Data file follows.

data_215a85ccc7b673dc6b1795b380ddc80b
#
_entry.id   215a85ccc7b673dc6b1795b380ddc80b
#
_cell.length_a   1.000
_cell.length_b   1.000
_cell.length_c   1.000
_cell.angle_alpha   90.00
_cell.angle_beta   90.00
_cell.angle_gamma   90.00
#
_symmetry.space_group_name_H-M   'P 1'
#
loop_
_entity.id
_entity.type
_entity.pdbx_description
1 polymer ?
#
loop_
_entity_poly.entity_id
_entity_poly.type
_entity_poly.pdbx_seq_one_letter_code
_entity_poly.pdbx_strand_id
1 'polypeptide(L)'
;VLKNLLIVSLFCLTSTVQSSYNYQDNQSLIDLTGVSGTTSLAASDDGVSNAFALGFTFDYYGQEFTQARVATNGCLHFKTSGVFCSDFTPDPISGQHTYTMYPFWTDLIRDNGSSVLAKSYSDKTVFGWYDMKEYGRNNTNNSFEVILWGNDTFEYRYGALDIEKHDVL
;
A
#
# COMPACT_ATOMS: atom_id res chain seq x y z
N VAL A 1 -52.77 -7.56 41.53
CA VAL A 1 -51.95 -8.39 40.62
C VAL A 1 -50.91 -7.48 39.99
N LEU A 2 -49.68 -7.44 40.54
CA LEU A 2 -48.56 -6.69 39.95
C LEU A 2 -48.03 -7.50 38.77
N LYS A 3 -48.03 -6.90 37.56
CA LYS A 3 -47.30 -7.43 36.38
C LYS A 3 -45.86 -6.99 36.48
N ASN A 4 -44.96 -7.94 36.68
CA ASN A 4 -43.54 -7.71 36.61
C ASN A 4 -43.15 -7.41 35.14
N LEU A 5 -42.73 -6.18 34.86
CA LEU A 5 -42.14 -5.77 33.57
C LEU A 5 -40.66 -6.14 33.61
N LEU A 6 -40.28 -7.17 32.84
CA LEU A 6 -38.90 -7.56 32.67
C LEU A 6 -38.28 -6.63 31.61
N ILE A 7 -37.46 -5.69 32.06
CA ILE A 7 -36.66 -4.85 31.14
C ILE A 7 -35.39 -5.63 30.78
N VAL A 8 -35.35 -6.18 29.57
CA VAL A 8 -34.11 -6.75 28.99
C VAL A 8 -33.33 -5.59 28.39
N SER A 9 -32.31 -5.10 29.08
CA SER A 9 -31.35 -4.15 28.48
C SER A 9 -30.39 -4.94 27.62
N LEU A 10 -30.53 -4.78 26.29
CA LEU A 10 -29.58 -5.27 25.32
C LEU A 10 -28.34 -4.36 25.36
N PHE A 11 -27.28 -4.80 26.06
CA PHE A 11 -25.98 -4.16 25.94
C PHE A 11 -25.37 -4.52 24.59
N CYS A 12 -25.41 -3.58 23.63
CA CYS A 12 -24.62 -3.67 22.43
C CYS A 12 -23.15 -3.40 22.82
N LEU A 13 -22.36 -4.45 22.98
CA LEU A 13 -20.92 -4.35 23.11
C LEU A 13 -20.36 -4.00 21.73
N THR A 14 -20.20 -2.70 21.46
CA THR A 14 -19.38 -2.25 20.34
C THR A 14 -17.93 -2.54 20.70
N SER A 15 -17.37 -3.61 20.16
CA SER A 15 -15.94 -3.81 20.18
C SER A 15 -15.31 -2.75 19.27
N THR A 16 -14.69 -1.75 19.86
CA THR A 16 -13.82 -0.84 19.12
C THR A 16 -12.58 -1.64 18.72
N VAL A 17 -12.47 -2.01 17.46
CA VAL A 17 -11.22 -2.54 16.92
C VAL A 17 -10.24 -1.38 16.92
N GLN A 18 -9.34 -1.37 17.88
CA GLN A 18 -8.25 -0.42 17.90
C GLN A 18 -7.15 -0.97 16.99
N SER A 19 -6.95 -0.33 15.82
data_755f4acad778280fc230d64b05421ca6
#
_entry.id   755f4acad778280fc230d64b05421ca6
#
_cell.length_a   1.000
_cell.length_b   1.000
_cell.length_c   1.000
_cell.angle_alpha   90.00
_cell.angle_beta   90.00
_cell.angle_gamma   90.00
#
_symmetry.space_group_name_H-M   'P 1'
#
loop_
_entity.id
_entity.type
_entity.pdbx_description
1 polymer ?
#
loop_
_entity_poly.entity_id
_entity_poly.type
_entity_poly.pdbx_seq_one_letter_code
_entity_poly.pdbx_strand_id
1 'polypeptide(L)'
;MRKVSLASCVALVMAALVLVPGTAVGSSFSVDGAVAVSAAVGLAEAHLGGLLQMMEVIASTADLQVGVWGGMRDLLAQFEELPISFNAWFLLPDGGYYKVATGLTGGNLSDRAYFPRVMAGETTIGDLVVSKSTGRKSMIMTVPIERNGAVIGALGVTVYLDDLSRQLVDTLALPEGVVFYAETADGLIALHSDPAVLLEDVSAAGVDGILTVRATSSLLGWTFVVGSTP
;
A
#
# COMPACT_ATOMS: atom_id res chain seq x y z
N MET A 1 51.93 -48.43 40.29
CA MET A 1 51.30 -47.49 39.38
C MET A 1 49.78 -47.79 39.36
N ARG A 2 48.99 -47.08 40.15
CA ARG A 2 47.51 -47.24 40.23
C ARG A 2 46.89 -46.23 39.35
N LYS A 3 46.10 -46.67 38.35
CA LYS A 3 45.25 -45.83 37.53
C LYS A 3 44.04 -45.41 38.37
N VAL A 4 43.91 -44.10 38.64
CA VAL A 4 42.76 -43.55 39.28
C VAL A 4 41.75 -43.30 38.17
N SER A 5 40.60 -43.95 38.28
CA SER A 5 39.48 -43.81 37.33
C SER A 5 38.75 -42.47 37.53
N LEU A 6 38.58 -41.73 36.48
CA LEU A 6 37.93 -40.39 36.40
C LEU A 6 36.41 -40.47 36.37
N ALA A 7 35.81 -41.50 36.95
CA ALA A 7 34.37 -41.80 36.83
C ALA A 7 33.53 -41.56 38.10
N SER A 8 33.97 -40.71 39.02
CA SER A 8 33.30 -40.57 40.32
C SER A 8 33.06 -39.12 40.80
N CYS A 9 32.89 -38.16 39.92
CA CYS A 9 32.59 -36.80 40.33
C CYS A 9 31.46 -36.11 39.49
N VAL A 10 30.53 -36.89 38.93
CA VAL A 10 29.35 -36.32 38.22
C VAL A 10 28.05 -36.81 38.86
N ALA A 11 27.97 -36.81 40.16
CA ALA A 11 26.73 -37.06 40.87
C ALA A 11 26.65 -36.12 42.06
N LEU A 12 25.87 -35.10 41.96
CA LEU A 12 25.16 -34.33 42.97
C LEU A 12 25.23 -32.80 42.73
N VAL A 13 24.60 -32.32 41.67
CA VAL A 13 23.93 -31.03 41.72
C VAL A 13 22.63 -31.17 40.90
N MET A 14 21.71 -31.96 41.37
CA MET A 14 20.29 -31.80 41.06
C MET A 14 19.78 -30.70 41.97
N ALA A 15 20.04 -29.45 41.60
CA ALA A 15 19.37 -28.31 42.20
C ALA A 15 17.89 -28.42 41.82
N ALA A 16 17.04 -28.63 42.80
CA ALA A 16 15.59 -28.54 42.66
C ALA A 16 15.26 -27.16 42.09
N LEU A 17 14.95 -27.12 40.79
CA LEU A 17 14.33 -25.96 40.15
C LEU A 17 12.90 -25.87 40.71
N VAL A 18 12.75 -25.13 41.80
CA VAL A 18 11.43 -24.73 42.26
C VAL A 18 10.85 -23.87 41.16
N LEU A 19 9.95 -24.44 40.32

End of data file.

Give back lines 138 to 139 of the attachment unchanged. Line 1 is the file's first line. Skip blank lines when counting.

CA SER A 8 33.30 -40.57 40.32
C SER A 8 33.06 -39.12 40.80